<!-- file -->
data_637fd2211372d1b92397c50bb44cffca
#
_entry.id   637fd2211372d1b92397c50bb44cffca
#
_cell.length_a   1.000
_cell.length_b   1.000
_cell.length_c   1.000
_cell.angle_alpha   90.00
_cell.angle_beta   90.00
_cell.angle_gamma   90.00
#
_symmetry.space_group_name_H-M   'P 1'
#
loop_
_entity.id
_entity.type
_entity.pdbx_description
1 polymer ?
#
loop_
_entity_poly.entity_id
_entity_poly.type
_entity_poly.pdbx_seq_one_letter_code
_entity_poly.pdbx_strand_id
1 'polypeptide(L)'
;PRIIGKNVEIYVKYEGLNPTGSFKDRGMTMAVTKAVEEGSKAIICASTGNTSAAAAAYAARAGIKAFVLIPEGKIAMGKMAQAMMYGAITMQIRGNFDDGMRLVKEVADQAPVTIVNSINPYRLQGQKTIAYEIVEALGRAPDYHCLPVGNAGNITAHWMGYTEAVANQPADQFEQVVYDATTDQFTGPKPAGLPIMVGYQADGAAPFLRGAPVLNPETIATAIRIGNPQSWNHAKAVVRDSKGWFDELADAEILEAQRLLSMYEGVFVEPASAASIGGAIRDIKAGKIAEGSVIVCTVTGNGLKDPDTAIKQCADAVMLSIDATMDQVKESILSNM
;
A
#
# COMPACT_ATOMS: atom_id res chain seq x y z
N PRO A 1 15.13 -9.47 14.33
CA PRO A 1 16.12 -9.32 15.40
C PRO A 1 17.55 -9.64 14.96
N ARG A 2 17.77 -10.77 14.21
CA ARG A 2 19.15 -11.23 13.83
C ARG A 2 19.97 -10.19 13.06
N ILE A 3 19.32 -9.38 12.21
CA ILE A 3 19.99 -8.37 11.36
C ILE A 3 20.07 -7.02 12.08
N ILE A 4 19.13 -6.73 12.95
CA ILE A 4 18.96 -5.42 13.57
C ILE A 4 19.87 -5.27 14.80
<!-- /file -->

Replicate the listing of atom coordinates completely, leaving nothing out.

data_637fd2211372d1b92397c50bb44cffca
#
_entry.id   637fd2211372d1b92397c50bb44cffca
#
_cell.length_a   1.000
_cell.length_b   1.000
_cell.length_c   1.000
_cell.angle_alpha   90.00
_cell.angle_beta   90.00
_cell.angle_gamma   90.00
#
_symmetry.space_group_name_H-M   'P 1'
#
loop_
_entity.id
_entity.type
_entity.pdbx_description
1 polymer ?
#
loop_
_entity_poly.entity_id
_entity_poly.type
_entity_poly.pdbx_seq_one_letter_code
_entity_poly.pdbx_strand_id
1 'polypeptide(L)'
;PRIIGKNVEIYVKYEGLNPTGSFKDRGMTMAVTKAVEEGSKAIICASTGNTSAAAAAYAARAGIKAFVLIPEGKIAMGKMAQAMMYGAITMQIRGNFDDGMRLVKEVADQAPVTIVNSINPYRLQGQKTIAYEIVEALGRAPDYHCLPVGNAGNITAHWMGYTEAVANQPADQFEQVVYDATTDQFTGPKPAGLPIMVGYQADGAAPFLRGAPVLNPETIATAIRIGNPQSWNHAKAVVRDSKGWFDELADAEILEAQRLLSMYEGVFVEPASAASIGGAIRDIKAGKIAEGSVIVCTVTGNGLKDPDTAIKQCADAVMLSIDATMDQVKESILSNM
;
A
#
# COMPACT_ATOMS: atom_id res chain seq x y z
N PRO A 1 15.13 -9.47 14.33
CA PRO A 1 16.12 -9.32 15.40
C PRO A 1 17.55 -9.64 14.96
N ARG A 2 17.77 -10.77 14.21
CA ARG A 2 19.15 -11.23 13.83
C ARG A 2 19.97 -10.19 13.06
N ILE A 3 19.32 -9.38 12.21
CA ILE A 3 19.99 -8.37 11.36
C ILE A 3 20.07 -7.02 12.08
N ILE A 4 19.13 -6.73 12.95
CA ILE A 4 18.96 -5.42 13.57
C ILE A 4 19.87 -5.27 14.80